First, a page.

I am trying to do the following in C++, the C# code is here

test is a string btw.

if (test == null || !test.Equals("Item Name\t"))
                    return data;

I did this in C++, but its crashing the program

if (test.compare(NULL) == 0 || test.compare("Item Name\t") != 0)
            return data;

If test is a std::string, then you don't need the first comparison with NULL. This comparison is only needed if test is a "char*" (i.e. a null-terminated C-string), and in that case, it wouldn't be done that way. So, the two options are:
C++ style string:

std::string test = "Hello World";
if ( test == "Hello World" )
  std::cout << "test is indeed Hello World" << std::endl;
if ( test != "Hello World" )
  std::cout << "test is not Hello World" << std::endl;

C-style string:

char test[] = "Hello World";
if ((test) && (strcmp(test,"Hello World") == 0))
  std::cout << "test is indeed Hello World" << std::endl;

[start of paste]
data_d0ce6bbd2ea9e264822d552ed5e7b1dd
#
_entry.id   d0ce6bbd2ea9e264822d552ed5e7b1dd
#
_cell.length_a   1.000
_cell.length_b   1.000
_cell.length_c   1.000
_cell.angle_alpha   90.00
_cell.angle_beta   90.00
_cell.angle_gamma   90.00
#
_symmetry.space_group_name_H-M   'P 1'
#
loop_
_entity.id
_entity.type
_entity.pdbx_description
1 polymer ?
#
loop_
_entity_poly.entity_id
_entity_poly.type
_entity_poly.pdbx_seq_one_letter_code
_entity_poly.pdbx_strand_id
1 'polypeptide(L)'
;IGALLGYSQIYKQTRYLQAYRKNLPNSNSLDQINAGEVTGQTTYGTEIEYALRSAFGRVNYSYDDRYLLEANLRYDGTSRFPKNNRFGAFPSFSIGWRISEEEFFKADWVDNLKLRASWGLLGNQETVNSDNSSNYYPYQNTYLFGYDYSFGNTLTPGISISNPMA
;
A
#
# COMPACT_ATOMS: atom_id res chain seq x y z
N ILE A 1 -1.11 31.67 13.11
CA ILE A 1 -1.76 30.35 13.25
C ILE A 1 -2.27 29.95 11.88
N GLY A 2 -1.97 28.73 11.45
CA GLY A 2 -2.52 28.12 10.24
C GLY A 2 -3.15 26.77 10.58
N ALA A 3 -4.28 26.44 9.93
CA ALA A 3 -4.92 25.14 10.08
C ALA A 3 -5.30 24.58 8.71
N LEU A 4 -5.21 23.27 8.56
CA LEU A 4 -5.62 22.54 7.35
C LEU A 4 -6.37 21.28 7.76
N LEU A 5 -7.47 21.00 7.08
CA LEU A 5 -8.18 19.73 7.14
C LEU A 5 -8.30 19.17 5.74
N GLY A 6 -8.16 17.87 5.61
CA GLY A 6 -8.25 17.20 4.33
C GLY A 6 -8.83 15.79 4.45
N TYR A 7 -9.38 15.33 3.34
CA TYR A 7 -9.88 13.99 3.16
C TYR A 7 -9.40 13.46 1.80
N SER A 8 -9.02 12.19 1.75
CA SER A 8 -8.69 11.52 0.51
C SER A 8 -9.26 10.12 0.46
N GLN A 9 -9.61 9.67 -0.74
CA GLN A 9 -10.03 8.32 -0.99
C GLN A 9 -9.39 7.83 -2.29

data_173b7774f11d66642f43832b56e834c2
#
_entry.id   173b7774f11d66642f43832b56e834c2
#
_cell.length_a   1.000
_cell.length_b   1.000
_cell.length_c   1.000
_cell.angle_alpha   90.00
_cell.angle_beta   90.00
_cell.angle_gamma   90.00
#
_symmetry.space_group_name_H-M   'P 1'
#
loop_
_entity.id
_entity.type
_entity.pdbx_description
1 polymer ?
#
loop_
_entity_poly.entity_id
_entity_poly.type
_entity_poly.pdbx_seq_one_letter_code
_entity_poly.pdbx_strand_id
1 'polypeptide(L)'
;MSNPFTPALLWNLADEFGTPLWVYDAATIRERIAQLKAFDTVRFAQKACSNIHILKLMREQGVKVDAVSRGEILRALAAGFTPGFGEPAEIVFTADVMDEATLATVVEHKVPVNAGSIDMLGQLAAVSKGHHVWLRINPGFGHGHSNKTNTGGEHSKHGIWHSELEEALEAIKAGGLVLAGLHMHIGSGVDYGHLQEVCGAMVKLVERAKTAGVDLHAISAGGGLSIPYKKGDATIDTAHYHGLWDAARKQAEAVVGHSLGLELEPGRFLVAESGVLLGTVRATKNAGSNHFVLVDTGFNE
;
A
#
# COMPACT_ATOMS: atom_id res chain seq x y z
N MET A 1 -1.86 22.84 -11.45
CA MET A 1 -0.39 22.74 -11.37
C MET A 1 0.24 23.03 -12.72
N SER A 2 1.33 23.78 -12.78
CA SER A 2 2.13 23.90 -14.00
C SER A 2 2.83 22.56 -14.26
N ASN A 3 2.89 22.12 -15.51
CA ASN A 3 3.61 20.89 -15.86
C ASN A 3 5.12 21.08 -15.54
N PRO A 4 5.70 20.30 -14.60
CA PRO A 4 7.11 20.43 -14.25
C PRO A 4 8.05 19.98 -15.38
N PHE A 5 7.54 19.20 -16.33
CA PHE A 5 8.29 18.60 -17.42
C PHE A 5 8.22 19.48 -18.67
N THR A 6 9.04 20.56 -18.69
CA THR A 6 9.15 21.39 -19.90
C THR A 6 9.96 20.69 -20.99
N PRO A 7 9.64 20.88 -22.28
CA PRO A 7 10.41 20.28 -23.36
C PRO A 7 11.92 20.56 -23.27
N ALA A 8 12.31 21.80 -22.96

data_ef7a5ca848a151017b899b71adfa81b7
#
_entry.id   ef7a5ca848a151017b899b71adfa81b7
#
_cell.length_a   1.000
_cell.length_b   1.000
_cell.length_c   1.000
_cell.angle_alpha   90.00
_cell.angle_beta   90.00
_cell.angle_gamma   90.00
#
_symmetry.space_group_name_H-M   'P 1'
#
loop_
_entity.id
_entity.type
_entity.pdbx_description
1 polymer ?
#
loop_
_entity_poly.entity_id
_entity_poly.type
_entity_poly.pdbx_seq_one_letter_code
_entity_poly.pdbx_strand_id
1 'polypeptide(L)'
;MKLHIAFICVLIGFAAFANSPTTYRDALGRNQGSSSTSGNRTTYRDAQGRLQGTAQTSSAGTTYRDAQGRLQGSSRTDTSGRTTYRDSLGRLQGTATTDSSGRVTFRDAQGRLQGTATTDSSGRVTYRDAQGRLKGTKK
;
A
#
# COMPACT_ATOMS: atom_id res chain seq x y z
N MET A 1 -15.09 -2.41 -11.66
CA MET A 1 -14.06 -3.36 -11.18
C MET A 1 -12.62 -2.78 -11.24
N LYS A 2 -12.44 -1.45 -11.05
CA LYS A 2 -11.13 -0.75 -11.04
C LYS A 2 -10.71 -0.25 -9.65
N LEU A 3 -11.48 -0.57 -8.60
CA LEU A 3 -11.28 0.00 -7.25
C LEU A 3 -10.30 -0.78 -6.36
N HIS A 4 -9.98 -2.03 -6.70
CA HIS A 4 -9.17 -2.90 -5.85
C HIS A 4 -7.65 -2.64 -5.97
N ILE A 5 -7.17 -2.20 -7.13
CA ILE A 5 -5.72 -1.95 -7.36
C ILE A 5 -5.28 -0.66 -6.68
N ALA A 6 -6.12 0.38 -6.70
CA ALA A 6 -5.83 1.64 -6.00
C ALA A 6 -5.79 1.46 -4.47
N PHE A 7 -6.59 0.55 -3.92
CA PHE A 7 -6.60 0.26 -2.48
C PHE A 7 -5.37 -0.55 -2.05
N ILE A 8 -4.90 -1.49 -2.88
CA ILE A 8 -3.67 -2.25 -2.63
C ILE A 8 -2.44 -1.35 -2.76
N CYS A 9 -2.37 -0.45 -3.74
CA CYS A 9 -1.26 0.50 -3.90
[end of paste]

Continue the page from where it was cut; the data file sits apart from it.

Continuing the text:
if ((test)  && (strcmp(test,"Hello World") != 0))
  std::cout << "test is not Hello World" << std::endl;

This is how i initialized temp, so wouldn't i need to test that it did make a string?

char testTemp[10];
		for (int i = 0; i < 10; i++)
			testTemp[i] = data.at(i);
        std::string test(testTemp, 10);

In C++ strings, they are always valid strings (but they can be empty, of course). So, in your case, you should do exactly this:

char testTemp[10];
for (int i = 0; i < 10; i++)
  testTemp[i] = data.at(i);
std::string test(testTemp, 10);
if (test != "Item Name\t")
  return data;

The reason why you see expressions to test if a string is NULL with C-style strings is that they are implemented as pointers to chars, and pointers (of any kind) should always be checked for being NULL before they are used (i.e. dereferenced). I don't know why the C# code had that as well, I guess C# is worse than I thought. In C++, you hardly ever have to use pointer types (if it is good quality code), and the standard string type in C++ reflects that fact.

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